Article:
Aperitif: Community Gardens

Spring is fully upon us. The nurseries are bursting with pretty little green things, making us anxious to plant something and see it grow. But not all of us have the space, the dirt, or the resources to build a garden at home. Why not get out and join a community of gardeners making an impact in your neighborhood?

Community gardens bring wonderful opportunities to our cities. First, they provide productive green spaces in the midst of the bustle of urban life. They also give people, who may not be able to otherwise, the space, capability, and, sometimes even, the education they need to grow food. Most community gardens also give back to those in need or the people they live alongside through a non-profit endeavor.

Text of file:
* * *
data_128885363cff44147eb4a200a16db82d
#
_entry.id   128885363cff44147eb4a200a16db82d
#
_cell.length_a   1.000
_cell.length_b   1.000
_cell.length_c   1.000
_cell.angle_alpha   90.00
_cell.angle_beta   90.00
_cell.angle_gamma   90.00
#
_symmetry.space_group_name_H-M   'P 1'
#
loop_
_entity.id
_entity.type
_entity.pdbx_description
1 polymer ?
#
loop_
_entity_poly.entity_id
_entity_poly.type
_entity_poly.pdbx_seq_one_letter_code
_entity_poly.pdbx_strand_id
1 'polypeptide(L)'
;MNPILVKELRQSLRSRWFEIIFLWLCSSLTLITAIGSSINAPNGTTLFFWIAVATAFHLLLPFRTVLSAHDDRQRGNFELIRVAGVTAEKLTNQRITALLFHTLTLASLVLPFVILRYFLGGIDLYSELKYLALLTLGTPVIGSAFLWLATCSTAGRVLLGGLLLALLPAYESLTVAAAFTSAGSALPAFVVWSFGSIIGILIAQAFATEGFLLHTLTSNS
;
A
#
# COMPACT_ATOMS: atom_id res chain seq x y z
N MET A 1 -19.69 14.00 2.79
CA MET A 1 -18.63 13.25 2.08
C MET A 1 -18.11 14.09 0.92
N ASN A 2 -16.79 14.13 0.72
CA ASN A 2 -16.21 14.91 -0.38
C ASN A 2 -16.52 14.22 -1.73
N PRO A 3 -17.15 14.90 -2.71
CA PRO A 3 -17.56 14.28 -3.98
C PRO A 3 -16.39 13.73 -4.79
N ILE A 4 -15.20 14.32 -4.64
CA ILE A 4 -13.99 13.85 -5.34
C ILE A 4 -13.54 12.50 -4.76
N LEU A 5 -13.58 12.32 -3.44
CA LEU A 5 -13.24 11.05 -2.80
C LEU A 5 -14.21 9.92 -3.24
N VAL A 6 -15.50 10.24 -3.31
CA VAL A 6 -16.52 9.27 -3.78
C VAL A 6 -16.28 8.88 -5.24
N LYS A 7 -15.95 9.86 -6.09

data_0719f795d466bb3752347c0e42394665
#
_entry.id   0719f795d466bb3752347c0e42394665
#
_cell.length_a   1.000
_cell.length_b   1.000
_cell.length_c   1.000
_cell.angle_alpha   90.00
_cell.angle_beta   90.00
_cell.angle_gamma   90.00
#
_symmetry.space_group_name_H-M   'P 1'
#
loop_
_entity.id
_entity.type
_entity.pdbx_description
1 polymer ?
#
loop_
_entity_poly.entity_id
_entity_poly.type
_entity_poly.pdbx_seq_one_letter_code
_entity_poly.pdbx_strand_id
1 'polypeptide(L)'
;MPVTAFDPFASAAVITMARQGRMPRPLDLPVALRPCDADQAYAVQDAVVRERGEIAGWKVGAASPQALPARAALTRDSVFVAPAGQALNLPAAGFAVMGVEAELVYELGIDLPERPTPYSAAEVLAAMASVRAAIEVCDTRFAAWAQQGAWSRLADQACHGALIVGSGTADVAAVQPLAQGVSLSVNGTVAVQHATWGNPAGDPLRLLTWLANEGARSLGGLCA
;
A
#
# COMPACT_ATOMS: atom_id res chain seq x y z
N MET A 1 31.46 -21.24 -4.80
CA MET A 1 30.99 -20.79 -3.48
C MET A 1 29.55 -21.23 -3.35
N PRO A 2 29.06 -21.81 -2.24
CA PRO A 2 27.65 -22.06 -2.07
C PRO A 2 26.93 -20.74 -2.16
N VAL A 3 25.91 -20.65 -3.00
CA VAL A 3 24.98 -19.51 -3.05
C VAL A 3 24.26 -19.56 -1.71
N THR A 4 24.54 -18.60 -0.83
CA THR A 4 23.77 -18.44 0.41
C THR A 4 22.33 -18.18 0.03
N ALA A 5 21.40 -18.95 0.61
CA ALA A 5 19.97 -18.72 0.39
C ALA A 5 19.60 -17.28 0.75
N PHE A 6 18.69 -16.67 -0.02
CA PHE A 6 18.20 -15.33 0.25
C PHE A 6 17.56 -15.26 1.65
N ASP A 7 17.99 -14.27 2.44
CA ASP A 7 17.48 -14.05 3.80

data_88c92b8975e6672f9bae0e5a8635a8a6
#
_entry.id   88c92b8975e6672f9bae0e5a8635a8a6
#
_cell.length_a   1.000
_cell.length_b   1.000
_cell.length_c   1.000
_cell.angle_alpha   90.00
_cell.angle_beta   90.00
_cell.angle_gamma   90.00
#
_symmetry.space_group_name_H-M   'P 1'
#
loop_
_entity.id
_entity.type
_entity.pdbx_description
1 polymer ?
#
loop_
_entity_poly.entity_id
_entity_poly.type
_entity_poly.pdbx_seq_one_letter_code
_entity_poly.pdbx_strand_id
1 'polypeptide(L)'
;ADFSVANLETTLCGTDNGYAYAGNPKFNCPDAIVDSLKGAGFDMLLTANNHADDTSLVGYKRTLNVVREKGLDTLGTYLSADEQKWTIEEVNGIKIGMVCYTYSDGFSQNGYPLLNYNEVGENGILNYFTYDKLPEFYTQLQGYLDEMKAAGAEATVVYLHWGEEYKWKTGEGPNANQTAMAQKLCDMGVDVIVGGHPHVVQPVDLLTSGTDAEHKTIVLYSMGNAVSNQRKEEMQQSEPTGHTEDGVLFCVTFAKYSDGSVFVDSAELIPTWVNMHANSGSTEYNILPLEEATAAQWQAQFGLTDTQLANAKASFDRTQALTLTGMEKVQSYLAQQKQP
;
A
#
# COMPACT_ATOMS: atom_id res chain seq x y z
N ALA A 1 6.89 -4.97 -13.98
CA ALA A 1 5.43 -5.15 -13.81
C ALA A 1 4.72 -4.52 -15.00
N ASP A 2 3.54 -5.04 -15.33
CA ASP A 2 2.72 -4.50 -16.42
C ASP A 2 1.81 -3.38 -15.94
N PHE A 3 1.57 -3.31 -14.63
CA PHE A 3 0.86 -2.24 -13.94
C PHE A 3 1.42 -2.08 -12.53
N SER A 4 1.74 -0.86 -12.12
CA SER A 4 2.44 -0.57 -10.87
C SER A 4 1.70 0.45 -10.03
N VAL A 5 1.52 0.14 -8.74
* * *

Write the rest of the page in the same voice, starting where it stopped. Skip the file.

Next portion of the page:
In the Inland Northwest, these gardens are set up in a couple of ways. Some, like the Shared Harvest Community Garden in Coeur d’Alene, charge a small fee (typically $15-$30) for a raised bed, and allow you to plant, manage, and harvest that bed as you see fit.

The Spokane area features 33 community gardens, all listed at spokanegardens.org. The Coeur d’Alene/Post Falls area has an additional five gardens. While you’re at it, look into the “Plant a Row for the Hungry” program. That way, as you start to enjoy your garden’s abundance, you can maximize the pleasure of good by sharing it. //


Feature photo: Shared Harvest Community Garden. // Courtesy of Shared Harvest.

Share this Post

Scroll to Top